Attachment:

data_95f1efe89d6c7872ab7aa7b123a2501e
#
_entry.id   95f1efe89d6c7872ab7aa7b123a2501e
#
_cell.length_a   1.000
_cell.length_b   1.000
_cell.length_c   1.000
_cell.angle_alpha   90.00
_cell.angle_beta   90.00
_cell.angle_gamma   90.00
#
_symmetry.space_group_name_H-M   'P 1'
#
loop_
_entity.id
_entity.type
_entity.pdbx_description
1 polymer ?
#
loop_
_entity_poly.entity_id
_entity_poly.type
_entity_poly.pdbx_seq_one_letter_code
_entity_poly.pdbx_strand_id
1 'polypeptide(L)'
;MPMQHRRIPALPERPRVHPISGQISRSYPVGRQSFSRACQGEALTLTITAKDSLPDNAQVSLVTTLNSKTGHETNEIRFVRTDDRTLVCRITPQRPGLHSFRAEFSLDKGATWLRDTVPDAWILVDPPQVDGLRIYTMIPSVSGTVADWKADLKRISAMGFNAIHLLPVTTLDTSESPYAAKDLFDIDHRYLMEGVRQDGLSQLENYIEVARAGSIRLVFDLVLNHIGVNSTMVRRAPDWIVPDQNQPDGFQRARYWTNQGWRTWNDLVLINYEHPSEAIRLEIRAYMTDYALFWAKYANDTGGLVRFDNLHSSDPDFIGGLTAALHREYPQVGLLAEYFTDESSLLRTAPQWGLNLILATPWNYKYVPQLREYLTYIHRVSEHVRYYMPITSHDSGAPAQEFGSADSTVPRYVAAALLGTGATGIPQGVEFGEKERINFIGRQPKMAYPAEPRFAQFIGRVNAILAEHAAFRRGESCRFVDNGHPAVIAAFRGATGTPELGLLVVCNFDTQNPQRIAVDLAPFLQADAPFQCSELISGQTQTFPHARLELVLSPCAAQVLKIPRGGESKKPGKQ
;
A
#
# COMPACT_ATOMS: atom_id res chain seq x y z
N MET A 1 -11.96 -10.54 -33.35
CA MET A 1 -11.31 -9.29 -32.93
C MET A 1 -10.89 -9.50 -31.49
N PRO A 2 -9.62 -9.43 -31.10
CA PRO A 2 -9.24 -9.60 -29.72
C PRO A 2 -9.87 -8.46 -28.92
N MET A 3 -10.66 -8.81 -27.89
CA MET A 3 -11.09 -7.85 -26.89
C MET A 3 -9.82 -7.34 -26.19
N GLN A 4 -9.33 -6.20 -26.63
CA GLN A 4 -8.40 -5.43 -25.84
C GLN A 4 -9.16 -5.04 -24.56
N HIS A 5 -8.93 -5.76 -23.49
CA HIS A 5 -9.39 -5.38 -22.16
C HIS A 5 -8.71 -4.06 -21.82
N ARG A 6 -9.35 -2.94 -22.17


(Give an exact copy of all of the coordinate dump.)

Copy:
data_95f1efe89d6c7872ab7aa7b123a2501e
#
_entry.id   95f1efe89d6c7872ab7aa7b123a2501e
#
_cell.length_a   1.000
_cell.length_b   1.000
_cell.length_c   1.000
_cell.angle_alpha   90.00
_cell.angle_beta   90.00
_cell.angle_gamma   90.00
#
_symmetry.space_group_name_H-M   'P 1'
#
loop_
_entity.id
_entity.type
_entity.pdbx_description
1 polymer ?
#
loop_
_entity_poly.entity_id
_entity_poly.type
_entity_poly.pdbx_seq_one_letter_code
_entity_poly.pdbx_strand_id
1 'polypeptide(L)'
;MPMQHRRIPALPERPRVHPISGQISRSYPVGRQSFSRACQGEALTLTITAKDSLPDNAQVSLVTTLNSKTGHETNEIRFVRTDDRTLVCRITPQRPGLHSFRAEFSLDKGATWLRDTVPDAWILVDPPQVDGLRIYTMIPSVSGTVADWKADLKRISAMGFNAIHLLPVTTLDTSESPYAAKDLFDIDHRYLMEGVRQDGLSQLENYIEVARAGSIRLVFDLVLNHIGVNSTMVRRAPDWIVPDQNQPDGFQRARYWTNQGWRTWNDLVLINYEHPSEAIRLEIRAYMTDYALFWAKYANDTGGLVRFDNLHSSDPDFIGGLTAALHREYPQVGLLAEYFTDESSLLRTAPQWGLNLILATPWNYKYVPQLREYLTYIHRVSEHVRYYMPITSHDSGAPAQEFGSADSTVPRYVAAALLGTGATGIPQGVEFGEKERINFIGRQPKMAYPAEPRFAQFIGRVNAILAEHAAFRRGESCRFVDNGHPAVIAAFRGATGTPELGLLVVCNFDTQNPQRIAVDLAPFLQADAPFQCSELISGQTQTFPHARLELVLSPCAAQVLKIPRGGESKKPGKQ
;
A
#
# COMPACT_ATOMS: atom_id res chain seq x y z
N MET A 1 -11.96 -10.54 -33.35
CA MET A 1 -11.31 -9.29 -32.93
C MET A 1 -10.89 -9.50 -31.49
N PRO A 2 -9.62 -9.43 -31.10
CA PRO A 2 -9.24 -9.60 -29.72
C PRO A 2 -9.87 -8.46 -28.92
N MET A 3 -10.66 -8.81 -27.89
CA MET A 3 -11.09 -7.85 -26.89
C MET A 3 -9.82 -7.34 -26.19
N GLN A 4 -9.33 -6.20 -26.63
CA GLN A 4 -8.40 -5.43 -25.84
C GLN A 4 -9.16 -5.04 -24.56
N HIS A 5 -8.93 -5.76 -23.49
CA HIS A 5 -9.39 -5.38 -22.16
C HIS A 5 -8.71 -4.06 -21.82
N ARG A 6 -9.35 -2.94 -22.17